Submit Your Own!
Free Sample for December 21, 2014
By David Howell
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Preaching Luke 1:26-38
Normally preachers are not encouraged to make announcements that lead to perplexity and fear. Normally preachers are inclined to resolve and comfort those conditions. However, following Gabriel’s actions and Mary’s responses, these may be the necessary conditions for God’s word to bear fruit.
In a wonderful article entitled, “Bourne in Perplexity,”1 Lillian Daniel notices that, in this account of the extraordinary dialogue with the angel Gabriel, Mary’s state of perplexity in never downplayed. In fact, Mary is perplexed even before she hears that she is pregnant.
This may be a different kind of comfort to us, at least to those of us who do not live in a state of quiet confidence or certainty about our faith. As Daniel says, “perplexity, as a state of mind, is hugely underrated in our surefooted society.” No one wants to be known as a confused person, yet, by bringing Mary’s perplexity to our attention, the passage implies that newness in faith may be made possible by the openness that perplexity brings.
This will be a liberating thought for many sermon listeners. The state of perplexity and the use of indirect communication, the presence of ambiguity, ambivalence, language that dances around the mystery of God incarnate—paradox—all of these normally unwelcome and uncertain forms may be essential to the hearing of a new “word,” the Gospel.
A valuable insight for preachers is found in Mary’s response to hearing this word of the Lord in Gabriel. As Daniel puts it, what if Mary’s response was “thanks for the update, Gabe. Consider me up-to-date and informed. I’m moving ahead with total clarity. I’ll take it from here!”? Would God have doubted that this was the right woman for the job? Instead, God chooses Mary because this was a job for someone with an open spirit, someone who could be touched by something new, someone smart enough to be afraid in the face of an angel, and decidedly not someone who had closed down on the possibilities that God is always offering.
Faithfully receiving requires a certain passivity. It is not weakness, it is the faithful stance of a person who trusts that, given a little space in our lives, God will move. It is to trust that God knows what God is doing, even if we don’t, and God is drawn to those who need divine grace and mercy. So being perplexed, vulnerable, young, alone, old, tired, these are not necessarily bad states-of-being when it comes to attracting a divine encounter.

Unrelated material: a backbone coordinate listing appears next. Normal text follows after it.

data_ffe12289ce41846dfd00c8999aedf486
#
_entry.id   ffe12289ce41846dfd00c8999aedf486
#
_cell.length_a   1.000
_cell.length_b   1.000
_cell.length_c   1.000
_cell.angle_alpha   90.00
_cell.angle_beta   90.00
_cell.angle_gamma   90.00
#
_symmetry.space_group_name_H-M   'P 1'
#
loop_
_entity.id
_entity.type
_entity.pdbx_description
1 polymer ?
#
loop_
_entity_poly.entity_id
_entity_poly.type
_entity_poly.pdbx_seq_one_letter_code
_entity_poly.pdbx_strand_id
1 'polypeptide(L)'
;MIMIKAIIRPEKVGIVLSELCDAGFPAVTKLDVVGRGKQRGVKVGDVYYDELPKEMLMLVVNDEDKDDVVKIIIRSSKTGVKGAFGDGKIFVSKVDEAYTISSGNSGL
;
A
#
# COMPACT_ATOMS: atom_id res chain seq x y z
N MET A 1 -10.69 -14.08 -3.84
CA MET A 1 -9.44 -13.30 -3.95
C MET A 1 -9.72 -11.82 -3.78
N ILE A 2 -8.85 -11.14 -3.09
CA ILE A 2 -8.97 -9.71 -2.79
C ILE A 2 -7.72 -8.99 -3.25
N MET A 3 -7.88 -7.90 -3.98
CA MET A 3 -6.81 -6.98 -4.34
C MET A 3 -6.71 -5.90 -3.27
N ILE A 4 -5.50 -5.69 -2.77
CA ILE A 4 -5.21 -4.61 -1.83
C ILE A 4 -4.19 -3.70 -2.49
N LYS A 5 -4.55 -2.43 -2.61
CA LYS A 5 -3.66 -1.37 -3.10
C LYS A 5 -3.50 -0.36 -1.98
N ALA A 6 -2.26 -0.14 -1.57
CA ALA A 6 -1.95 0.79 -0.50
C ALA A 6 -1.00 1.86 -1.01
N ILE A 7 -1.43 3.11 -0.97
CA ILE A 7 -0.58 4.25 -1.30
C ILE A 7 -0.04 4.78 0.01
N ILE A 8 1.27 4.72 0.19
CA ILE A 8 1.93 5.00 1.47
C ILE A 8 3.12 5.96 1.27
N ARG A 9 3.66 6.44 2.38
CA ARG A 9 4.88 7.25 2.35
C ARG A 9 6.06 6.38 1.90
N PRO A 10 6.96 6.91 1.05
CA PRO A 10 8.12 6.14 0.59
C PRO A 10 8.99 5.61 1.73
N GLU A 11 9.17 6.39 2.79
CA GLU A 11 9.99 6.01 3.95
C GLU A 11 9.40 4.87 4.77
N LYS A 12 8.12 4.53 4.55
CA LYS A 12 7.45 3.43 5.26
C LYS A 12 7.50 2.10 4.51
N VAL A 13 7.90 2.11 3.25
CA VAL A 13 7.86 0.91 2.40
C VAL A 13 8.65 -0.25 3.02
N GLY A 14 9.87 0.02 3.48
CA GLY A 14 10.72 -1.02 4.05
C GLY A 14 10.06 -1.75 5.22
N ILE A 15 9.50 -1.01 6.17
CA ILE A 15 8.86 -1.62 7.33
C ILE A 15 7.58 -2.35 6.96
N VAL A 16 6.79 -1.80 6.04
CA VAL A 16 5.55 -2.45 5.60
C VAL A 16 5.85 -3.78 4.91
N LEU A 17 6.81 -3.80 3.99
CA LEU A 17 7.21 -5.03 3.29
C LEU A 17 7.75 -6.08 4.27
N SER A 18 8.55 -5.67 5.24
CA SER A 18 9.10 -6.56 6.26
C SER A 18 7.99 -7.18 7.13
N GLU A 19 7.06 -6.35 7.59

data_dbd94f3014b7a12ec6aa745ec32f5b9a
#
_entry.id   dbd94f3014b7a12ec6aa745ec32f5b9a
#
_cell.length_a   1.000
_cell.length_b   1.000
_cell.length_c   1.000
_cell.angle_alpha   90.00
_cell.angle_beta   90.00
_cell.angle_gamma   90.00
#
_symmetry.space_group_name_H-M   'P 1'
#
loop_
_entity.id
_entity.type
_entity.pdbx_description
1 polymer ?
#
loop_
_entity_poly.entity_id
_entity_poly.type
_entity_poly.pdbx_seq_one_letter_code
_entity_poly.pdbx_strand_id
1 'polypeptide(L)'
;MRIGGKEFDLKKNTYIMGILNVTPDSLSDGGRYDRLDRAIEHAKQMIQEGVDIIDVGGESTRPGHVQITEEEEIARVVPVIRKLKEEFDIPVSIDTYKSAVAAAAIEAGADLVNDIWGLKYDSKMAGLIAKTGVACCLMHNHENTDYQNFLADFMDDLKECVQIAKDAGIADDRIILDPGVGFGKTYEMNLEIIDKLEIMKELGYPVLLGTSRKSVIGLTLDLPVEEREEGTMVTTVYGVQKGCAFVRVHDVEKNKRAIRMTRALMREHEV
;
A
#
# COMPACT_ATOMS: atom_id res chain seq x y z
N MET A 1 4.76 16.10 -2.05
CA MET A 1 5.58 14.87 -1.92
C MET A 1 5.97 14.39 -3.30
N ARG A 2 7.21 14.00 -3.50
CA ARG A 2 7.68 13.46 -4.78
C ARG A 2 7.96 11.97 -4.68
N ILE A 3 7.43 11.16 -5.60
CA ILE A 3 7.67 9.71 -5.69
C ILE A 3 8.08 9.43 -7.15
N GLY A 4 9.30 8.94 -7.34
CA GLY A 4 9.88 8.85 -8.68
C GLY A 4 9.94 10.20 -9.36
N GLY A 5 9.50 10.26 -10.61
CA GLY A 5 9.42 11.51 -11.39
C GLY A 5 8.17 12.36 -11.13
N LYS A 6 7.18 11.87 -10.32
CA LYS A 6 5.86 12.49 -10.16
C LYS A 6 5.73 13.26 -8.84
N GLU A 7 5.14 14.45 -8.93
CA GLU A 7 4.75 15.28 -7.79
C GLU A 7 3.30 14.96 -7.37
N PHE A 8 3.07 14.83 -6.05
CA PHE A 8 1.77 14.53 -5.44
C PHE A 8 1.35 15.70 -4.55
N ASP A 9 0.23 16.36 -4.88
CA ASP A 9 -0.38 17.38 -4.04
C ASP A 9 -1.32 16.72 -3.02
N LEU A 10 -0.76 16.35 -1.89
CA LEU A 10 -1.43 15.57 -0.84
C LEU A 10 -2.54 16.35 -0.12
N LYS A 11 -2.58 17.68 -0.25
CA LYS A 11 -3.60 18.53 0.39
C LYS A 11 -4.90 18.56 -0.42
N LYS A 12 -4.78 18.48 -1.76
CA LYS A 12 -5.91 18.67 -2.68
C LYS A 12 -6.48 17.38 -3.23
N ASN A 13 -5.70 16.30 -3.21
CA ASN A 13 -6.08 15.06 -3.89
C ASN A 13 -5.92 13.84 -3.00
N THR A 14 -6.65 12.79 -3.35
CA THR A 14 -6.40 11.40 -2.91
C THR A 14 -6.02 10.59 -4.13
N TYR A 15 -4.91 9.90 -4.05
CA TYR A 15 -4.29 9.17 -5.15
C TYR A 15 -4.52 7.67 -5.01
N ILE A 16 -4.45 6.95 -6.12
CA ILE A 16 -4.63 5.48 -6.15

Maybe the biggest trouble we have in this society is that no one is trying to be like Mary. We try not to be lowly. When you combine this encounter with Gabriel and Mary’s Song (Advent 3) as her response, we can see that this is about God overturning the tyrants of the world, but it also reveals that the “powerful” parts of “me” need to be overturned.
I don’t know how it is where you live, but over here we are almost certain that we must be successful, we must get ahead, we must be important, we must gain influence. Think of what we could do! Then we internalize these demands and believe that if we fulfill this mission, we will be safe, successful, influential, strong, powerful, and we will be safe.
I’ll be okay once I become a full professor, once I have titles flowing outward from each end of my name, once I have a nice house, universal respect, and your undying love. Then, I will be fulfilled with God’s grace and heavenly benediction. Then I will be fulfilled.
“Fool!” Says the Lord.
Every ad I see encourages women to deny their age, whether it’s too old or too young. What is the perfect age for a woman? God doesn’t seem to know, because here in Luke 1 he chooses one too-old and one too-young.
God knows, and we probably know too, that we really are vulnerable, we are lowly, we are anxious, we are nervous. It is a nerve-racking time in which to live. But God knows what God is doing, and God is drawn to those who need him.
God might just bring forth a baby Jesus from that loser girl you saw taunted in high school; even if she is you. God might just heal the crushed people, feed the starving people, raise up the lowly people—and we just might be saved by them.
1. Lillian Daniel, “Bourne in Perplexity: Luke 1:26-38” in Journal for Preachers (Advent 2005), 26-27.
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